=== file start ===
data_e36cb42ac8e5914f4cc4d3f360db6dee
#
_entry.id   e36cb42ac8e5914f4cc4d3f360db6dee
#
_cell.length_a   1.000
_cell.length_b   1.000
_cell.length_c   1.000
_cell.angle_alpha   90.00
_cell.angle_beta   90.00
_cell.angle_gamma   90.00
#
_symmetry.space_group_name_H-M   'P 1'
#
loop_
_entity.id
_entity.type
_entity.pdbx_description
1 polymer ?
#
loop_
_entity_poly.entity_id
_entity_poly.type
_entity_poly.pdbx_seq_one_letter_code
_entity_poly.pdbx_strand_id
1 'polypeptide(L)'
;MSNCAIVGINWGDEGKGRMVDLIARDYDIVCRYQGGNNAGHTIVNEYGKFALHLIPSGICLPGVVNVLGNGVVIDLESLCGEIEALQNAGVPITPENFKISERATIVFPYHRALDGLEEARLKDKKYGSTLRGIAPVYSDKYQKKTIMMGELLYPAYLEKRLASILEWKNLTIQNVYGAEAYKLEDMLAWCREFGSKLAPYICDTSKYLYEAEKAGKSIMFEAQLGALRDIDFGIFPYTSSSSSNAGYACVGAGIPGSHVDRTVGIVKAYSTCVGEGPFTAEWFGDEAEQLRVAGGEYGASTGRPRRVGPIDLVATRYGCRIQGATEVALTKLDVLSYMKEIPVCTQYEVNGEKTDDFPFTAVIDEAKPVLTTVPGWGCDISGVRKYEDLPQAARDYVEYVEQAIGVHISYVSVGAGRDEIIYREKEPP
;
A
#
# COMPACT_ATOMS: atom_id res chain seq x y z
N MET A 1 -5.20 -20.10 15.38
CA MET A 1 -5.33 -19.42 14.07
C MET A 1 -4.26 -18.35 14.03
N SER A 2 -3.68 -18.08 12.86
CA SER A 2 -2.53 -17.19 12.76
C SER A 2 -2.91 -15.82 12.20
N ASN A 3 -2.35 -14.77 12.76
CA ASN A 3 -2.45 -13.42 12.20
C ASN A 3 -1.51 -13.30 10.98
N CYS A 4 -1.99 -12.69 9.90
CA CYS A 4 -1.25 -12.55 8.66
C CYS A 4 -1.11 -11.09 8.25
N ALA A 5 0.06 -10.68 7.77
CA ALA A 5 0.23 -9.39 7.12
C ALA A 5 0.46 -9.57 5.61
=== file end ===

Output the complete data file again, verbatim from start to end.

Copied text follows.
data_e36cb42ac8e5914f4cc4d3f360db6dee
#
_entry.id   e36cb42ac8e5914f4cc4d3f360db6dee
#
_cell.length_a   1.000
_cell.length_b   1.000
_cell.length_c   1.000
_cell.angle_alpha   90.00
_cell.angle_beta   90.00
_cell.angle_gamma   90.00
#
_symmetry.space_group_name_H-M   'P 1'
#
loop_
_entity.id
_entity.type
_entity.pdbx_description
1 polymer ?
#
loop_
_entity_poly.entity_id
_entity_poly.type
_entity_poly.pdbx_seq_one_letter_code
_entity_poly.pdbx_strand_id
1 'polypeptide(L)'
;MSNCAIVGINWGDEGKGRMVDLIARDYDIVCRYQGGNNAGHTIVNEYGKFALHLIPSGICLPGVVNVLGNGVVIDLESLCGEIEALQNAGVPITPENFKISERATIVFPYHRALDGLEEARLKDKKYGSTLRGIAPVYSDKYQKKTIMMGELLYPAYLEKRLASILEWKNLTIQNVYGAEAYKLEDMLAWCREFGSKLAPYICDTSKYLYEAEKAGKSIMFEAQLGALRDIDFGIFPYTSSSSSNAGYACVGAGIPGSHVDRTVGIVKAYSTCVGEGPFTAEWFGDEAEQLRVAGGEYGASTGRPRRVGPIDLVATRYGCRIQGATEVALTKLDVLSYMKEIPVCTQYEVNGEKTDDFPFTAVIDEAKPVLTTVPGWGCDISGVRKYEDLPQAARDYVEYVEQAIGVHISYVSVGAGRDEIIYREKEPP
;
A
#
# COMPACT_ATOMS: atom_id res chain seq x y z
N MET A 1 -5.20 -20.10 15.38
CA MET A 1 -5.33 -19.42 14.07
C MET A 1 -4.26 -18.35 14.03
N SER A 2 -3.68 -18.08 12.86
CA SER A 2 -2.53 -17.19 12.76
C SER A 2 -2.91 -15.82 12.20
N ASN A 3 -2.35 -14.77 12.76
CA ASN A 3 -2.45 -13.42 12.20
C ASN A 3 -1.51 -13.30 10.98
N CYS A 4 -1.99 -12.69 9.90
CA CYS A 4 -1.25 -12.55 8.66
C CYS A 4 -1.11 -11.09 8.25
N ALA A 5 0.06 -10.68 7.77
CA ALA A 5 0.23 -9.39 7.12
C ALA A 5 0.46 -9.57 5.61